Set during the World War 2. In the summer of 1941 the Finnish army crosses the border of Russia. A platoon led by Lt. Eero Perkola goes through the wilderness around the Lieksa lake to ... See full summary »
Bright young soldier Mertsi suffers a permanent brain injury in the Second World War. In the late 1940s he wanders around the Finnish countryside looking for simple work and relying on ... See full summary »
The second part of Aki Kaurismäki's "Finland" trilogy, the film follows a man who arrives in Helsinki and gets beaten up so severely he develops amnesia. Unable to remember his name or ... See full summary »
Topi's mother, who is also Tenho's wife dies and Tenho and Topi have to move out from the town because they don't have enough money to pay their rent. Tenho gets a job as a lumberjack (... See full summary »
First of all, I cannot really fathom how some foreigner who does not know finnish culture would feel, or what he/she could get out of this movie. Most likely not very much. Then again, it's not very likely that all that many non-finns will ever see this movie. I suppose not all that many Finns will find very much from this movie either. First of all, it's Dogmaish approach. The movie was filmed in one day (except for a couple of scenes) in chronological order whilst walking on the very road (On the Road of Emmaus) with flashbacks done by panning, the film crew sometimes entering the picture intentionally, talking and looking at the camera etc. There is lots of that stuff and I can imagine that it would bother many.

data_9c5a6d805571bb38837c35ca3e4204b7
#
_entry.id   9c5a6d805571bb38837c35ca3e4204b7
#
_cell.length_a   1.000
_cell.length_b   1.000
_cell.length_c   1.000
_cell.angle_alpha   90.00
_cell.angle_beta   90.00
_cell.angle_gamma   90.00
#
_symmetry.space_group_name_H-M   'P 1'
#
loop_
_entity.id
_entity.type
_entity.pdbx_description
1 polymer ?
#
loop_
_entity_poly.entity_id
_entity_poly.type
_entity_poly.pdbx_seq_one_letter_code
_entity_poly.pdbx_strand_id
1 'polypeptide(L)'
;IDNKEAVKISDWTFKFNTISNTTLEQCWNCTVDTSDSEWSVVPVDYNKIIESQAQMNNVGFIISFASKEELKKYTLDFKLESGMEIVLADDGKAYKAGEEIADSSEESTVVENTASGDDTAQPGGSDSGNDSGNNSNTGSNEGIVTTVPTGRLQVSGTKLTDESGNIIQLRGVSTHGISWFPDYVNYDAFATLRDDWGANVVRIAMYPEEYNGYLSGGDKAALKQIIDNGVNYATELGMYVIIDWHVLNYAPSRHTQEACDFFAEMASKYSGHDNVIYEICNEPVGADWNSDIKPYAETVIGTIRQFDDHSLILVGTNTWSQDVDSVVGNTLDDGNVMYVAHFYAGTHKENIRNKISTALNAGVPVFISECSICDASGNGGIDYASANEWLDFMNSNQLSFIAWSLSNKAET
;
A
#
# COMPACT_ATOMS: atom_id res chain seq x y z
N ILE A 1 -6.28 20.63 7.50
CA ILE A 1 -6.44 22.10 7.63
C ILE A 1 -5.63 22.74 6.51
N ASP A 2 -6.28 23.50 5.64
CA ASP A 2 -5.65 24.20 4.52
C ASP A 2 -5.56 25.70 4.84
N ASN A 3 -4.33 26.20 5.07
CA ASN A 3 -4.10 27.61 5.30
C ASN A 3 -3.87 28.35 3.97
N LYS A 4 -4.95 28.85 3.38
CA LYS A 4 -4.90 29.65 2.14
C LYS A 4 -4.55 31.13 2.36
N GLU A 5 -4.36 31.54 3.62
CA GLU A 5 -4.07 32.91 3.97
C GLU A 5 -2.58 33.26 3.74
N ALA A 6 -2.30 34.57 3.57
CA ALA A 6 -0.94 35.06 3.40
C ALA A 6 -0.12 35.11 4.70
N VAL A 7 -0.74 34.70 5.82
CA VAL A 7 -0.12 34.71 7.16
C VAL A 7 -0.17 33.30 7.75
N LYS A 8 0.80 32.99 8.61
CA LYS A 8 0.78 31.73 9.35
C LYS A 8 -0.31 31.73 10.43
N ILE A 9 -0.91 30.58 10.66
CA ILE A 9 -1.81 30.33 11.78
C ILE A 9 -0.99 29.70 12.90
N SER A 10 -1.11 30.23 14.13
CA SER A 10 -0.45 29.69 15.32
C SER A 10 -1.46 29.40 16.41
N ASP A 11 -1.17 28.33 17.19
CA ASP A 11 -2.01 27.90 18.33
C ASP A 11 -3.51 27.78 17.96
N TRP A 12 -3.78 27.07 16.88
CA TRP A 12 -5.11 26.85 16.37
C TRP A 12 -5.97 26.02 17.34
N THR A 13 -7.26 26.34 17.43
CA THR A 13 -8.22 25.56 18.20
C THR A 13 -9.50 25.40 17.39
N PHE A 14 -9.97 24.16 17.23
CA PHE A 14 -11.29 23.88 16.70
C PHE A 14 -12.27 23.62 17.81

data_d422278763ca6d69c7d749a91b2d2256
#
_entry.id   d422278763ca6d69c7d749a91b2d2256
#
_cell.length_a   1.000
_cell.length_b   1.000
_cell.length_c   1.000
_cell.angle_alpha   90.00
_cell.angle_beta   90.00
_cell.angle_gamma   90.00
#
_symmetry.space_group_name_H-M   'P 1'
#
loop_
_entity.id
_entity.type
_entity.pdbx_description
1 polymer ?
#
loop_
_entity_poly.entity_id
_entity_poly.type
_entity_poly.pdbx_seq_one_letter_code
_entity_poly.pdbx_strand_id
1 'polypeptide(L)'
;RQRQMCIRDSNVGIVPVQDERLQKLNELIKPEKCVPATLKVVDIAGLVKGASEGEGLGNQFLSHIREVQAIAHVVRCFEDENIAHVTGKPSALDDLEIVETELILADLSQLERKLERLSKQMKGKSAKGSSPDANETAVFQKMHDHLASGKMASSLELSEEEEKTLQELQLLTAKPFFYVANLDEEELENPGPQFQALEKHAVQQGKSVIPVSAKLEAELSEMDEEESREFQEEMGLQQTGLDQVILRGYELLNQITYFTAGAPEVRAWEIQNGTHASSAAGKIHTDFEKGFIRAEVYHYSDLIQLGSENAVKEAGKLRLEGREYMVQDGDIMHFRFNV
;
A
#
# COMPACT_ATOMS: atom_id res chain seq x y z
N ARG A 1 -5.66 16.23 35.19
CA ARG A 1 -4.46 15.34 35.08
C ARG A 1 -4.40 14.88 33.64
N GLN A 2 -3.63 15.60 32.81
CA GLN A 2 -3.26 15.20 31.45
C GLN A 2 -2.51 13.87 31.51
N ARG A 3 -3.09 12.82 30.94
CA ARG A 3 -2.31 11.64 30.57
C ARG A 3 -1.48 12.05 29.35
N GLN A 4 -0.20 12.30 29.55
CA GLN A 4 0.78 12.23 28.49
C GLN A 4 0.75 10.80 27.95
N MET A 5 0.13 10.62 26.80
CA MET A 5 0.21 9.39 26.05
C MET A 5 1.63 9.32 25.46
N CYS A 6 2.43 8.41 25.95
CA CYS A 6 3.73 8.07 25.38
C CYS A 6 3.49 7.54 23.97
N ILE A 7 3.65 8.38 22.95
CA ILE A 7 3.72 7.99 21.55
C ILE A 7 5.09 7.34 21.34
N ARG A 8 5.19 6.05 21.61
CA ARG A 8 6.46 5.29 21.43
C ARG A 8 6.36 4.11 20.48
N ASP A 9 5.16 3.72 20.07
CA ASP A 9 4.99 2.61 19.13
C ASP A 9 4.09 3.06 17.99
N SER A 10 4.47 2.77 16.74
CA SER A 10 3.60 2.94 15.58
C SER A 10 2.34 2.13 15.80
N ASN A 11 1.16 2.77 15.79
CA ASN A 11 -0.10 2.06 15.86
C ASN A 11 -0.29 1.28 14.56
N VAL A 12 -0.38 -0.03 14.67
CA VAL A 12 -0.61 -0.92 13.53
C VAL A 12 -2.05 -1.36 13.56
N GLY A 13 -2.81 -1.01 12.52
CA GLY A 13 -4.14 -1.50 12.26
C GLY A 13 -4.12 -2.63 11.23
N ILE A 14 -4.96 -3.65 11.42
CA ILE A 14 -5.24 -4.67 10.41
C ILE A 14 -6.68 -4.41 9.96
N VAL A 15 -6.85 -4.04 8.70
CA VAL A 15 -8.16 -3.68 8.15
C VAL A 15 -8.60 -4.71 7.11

The movie itself is a story of Rane, returning to his childhood home located in a small village in the middle of nowhere only to sell it. However, after a plot twist Rane has to walk to a bridge to pay his taxi fare, and we're led into a strange road movie into finnish countryside, an odd stroll down the memory lane filled with odd characters, music and dancing. Such a cacophonic mix very easily leaves you either charmed or confused.
Personally I found that the care-free dogma style was used to strengthen the experience. The story wasn't horribly strong, but it more than lasted its 80 minutes by introducing a new character to flesh out Rane's history or just introducing something wonderfully weird when it didn't really know what to do.
The acting was for the most part good. Or rather it was appropriate. At times it was horribly overdone, but it all felt rather appropriate. Especially Peter Franzèn as Arvi proves himself as a most versatile actor.
All in all, Emmauksen tiellä is bound to be such a subjective experience it is really hard to say something definitive about it. It has a strong theatre-like feel to it, and it never really allows you to forget that you're watching a movie. I suppose in the US the movie would have considerably higher PG rating, for it deals with many not so nice things but by it's heart it is a gentle story of a lost lamb. If you've ever loved the finnish countryside with it's unpaved roads and fields that a city dweller could not tell apart, this might be a movie for you. If you haven't, well, it's still a very entertaining movie, if a bit oversentimental:-)
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